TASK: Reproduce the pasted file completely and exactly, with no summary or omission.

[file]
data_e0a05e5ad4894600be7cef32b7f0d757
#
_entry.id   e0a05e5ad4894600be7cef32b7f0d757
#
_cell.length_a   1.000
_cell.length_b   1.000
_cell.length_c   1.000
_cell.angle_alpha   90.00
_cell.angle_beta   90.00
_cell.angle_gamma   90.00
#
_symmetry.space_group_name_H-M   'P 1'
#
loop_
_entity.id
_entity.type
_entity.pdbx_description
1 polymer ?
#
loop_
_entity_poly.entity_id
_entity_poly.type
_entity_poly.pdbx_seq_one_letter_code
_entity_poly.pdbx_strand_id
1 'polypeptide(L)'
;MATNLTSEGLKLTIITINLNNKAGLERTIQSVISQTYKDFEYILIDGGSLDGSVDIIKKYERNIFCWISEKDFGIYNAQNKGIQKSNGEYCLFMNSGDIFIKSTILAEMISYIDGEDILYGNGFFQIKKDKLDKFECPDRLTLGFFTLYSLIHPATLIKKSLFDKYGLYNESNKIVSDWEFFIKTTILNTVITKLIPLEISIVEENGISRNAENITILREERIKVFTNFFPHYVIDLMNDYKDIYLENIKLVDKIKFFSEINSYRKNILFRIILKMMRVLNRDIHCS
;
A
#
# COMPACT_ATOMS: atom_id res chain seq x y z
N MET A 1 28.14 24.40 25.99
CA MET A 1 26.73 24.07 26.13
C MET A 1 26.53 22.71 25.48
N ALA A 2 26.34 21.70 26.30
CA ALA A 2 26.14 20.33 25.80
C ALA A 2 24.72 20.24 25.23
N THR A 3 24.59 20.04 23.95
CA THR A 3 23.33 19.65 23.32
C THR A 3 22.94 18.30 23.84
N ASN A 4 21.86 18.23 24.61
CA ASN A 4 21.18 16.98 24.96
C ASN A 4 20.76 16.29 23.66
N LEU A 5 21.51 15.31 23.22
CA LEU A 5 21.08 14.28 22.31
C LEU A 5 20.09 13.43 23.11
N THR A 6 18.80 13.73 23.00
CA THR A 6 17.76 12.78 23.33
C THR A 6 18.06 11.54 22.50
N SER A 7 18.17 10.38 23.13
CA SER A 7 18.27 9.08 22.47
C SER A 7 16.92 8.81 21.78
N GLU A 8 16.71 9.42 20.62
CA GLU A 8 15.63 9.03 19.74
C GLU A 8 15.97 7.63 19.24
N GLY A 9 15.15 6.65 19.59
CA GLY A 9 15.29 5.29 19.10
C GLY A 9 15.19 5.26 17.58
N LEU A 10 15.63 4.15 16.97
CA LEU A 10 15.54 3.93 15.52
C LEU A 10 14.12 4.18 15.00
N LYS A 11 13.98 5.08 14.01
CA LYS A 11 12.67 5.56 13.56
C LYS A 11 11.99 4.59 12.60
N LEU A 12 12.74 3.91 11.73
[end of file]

data_e0a05e5ad4894600be7cef32b7f0d757
#
_entry.id   e0a05e5ad4894600be7cef32b7f0d757
#
_cell.length_a   1.000
_cell.length_b   1.000
_cell.length_c   1.000
_cell.angle_alpha   90.00
_cell.angle_beta   90.00
_cell.angle_gamma   90.00
#
_symmetry.space_group_name_H-M   'P 1'
#
loop_
_entity.id
_entity.type
_entity.pdbx_description
1 polymer ?
#
loop_
_entity_poly.entity_id
_entity_poly.type
_entity_poly.pdbx_seq_one_letter_code
_entity_poly.pdbx_strand_id
1 'polypeptide(L)'
;MATNLTSEGLKLTIITINLNNKAGLERTIQSVISQTYKDFEYILIDGGSLDGSVDIIKKYERNIFCWISEKDFGIYNAQNKGIQKSNGEYCLFMNSGDIFIKSTILAEMISYIDGEDILYGNGFFQIKKDKLDKFECPDRLTLGFFTLYSLIHPATLIKKSLFDKYGLYNESNKIVSDWEFFIKTTILNTVITKLIPLEISIVEENGISRNAENITILREERIKVFTNFFPHYVIDLMNDYKDIYLENIKLVDKIKFFSEINSYRKNILFRIILKMMRVLNRDIHCS
;
A
#
# COMPACT_ATOMS: atom_id res chain seq x y z
N MET A 1 28.14 24.40 25.99
CA MET A 1 26.73 24.07 26.13
C MET A 1 26.53 22.71 25.48
N ALA A 2 26.34 21.70 26.30
CA ALA A 2 26.14 20.33 25.80
C ALA A 2 24.72 20.24 25.23
N THR A 3 24.59 20.04 23.95
CA THR A 3 23.33 19.65 23.32
C THR A 3 22.94 18.30 23.84
N ASN A 4 21.86 18.23 24.61
CA ASN A 4 21.18 16.98 24.96
C ASN A 4 20.76 16.29 23.66
N LEU A 5 21.51 15.31 23.22
CA LEU A 5 21.08 14.28 22.31
C LEU A 5 20.09 13.43 23.11
N THR A 6 18.80 13.73 23.00
CA THR A 6 17.76 12.78 23.33
C THR A 6 18.06 11.54 22.50
N SER A 7 18.17 10.38 23.13
CA SER A 7 18.27 9.08 22.47
C SER A 7 16.92 8.81 21.78
N GLU A 8 16.71 9.42 20.62
CA GLU A 8 15.63 9.03 19.74
C GLU A 8 15.97 7.63 19.24
N GLY A 9 15.15 6.65 19.59
CA GLY A 9 15.29 5.29 19.10
C GLY A 9 15.19 5.26 17.58
N LEU A 10 15.63 4.15 16.97
CA LEU A 10 15.54 3.93 15.52
C LEU A 10 14.12 4.18 15.00
N LYS A 11 13.98 5.08 14.01
CA LYS A 11 12.67 5.56 13.56
C LYS A 11 11.99 4.59 12.60
N LEU A 12 12.74 3.91 11.73